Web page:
But the Cordish Co. surmounted those obstacles. The developer's main monetary risk - the Hollywood shopping facility that Cordish says will cost $80 million - will pay the developer 30 percent of its profits for 25 years, according to company contracts. The facility is not expected to be complete by the Hollywood casino's opening date in May.
The $40 million worth of tax-exempt bonds bought by the Cordish Co. is an unrated investment that is considered exceedingly risky by Wall Street standards, though that risk is rewarded with a 10 percent interest rate. Rank Group PLC, the London-based parent of Hard Rock, bought $25 million worth of the bonds in 2002 and recently sold them at a $3.9 million profit, according to reports filed with the Securities and Exchange Commission. The Cordish Co. is prohibited from selling its bonds until 2005, according to a prospectus distributed to potential investors.
Neither Cordish nor the Seminole Tribe would show their contracts to The Sun, but copies are included within the thousands of pages of documents available publicly because of the tax-exempt nature of the project's financing.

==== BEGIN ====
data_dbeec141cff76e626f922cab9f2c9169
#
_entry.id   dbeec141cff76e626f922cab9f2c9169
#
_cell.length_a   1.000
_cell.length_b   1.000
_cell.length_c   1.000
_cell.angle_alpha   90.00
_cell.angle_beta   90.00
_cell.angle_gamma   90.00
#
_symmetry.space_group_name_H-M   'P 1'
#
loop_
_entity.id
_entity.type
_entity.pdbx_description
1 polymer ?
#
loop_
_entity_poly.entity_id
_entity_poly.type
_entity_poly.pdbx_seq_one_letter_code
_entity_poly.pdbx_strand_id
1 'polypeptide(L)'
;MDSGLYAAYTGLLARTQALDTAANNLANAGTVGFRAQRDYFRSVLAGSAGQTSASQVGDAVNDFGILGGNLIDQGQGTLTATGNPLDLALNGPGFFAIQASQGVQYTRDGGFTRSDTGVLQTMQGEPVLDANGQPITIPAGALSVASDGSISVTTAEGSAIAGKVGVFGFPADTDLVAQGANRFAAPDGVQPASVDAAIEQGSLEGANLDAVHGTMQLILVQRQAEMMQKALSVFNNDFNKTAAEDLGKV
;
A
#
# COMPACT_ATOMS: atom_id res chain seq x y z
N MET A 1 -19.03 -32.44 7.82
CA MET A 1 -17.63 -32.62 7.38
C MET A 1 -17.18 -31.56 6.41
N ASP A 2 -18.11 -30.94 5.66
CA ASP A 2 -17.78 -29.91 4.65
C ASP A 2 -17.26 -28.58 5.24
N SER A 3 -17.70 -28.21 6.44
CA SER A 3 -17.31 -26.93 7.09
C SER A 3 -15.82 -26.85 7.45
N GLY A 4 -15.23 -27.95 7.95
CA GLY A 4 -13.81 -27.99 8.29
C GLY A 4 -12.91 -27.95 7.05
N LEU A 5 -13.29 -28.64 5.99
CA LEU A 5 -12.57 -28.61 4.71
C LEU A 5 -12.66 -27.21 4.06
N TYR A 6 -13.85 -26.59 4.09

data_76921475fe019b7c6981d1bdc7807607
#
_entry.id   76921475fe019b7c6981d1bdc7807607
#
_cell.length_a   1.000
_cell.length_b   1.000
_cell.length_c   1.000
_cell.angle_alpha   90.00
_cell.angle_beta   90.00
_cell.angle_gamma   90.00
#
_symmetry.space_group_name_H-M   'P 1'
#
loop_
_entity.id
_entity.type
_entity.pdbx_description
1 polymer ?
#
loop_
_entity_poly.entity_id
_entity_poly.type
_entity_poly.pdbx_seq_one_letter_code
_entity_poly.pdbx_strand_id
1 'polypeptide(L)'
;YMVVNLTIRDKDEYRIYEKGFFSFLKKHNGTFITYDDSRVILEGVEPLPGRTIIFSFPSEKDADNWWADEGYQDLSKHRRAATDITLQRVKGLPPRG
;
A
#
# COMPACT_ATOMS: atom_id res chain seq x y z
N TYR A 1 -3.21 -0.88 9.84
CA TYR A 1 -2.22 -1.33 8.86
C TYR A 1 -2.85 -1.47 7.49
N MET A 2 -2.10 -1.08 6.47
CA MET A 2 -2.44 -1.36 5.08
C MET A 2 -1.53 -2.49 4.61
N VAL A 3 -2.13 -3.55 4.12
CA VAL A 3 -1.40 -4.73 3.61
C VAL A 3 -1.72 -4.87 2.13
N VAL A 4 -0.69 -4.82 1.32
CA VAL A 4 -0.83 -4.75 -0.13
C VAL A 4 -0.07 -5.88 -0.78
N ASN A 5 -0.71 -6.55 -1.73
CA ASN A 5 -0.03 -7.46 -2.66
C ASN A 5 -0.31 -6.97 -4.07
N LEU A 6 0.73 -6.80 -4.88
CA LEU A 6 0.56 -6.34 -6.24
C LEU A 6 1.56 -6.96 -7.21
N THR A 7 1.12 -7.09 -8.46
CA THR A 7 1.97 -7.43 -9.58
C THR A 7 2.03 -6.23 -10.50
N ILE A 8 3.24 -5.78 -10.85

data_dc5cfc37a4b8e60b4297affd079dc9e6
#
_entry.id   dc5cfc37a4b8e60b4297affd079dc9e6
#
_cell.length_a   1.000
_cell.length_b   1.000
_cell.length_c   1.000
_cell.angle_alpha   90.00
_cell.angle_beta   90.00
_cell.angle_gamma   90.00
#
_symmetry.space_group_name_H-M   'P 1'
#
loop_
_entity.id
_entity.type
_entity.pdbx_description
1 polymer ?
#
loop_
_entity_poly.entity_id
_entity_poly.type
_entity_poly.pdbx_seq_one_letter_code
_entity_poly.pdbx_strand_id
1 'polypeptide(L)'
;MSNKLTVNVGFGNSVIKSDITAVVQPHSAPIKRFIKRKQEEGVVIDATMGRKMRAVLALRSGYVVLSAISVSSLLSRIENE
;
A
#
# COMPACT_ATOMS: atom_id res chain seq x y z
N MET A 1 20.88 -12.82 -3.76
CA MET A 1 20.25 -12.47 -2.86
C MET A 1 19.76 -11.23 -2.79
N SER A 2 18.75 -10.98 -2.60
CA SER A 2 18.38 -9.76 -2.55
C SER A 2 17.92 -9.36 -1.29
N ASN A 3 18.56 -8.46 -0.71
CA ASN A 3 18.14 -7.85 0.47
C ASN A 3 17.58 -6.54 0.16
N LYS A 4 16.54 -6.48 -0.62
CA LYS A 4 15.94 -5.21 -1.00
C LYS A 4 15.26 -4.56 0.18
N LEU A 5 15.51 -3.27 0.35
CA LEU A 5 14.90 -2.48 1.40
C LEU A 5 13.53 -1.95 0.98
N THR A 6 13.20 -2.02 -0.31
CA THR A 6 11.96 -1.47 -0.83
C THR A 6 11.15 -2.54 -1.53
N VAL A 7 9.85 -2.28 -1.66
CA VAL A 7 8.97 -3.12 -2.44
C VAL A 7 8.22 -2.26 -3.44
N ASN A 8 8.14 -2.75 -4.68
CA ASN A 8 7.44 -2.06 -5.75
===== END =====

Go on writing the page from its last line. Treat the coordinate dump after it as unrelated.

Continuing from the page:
The Cordish Co.'s projected first-year revenue is equal to the cost of both the bonds and the shopping center. And, according to one investor in the project, the company's fees could be considerably understated. Gordon Graves, former chairman of the gambling machine manufacturer Multimedia Games Inc. and a private investor of "less than $1 million" in the Hard Rock deal, said he expects the casinos to pull in nearly double their published projections, collecting as much as $600 per machine each day. At that rate, the Cordish Co.'s share could exceed $2.6 billion over 10 years.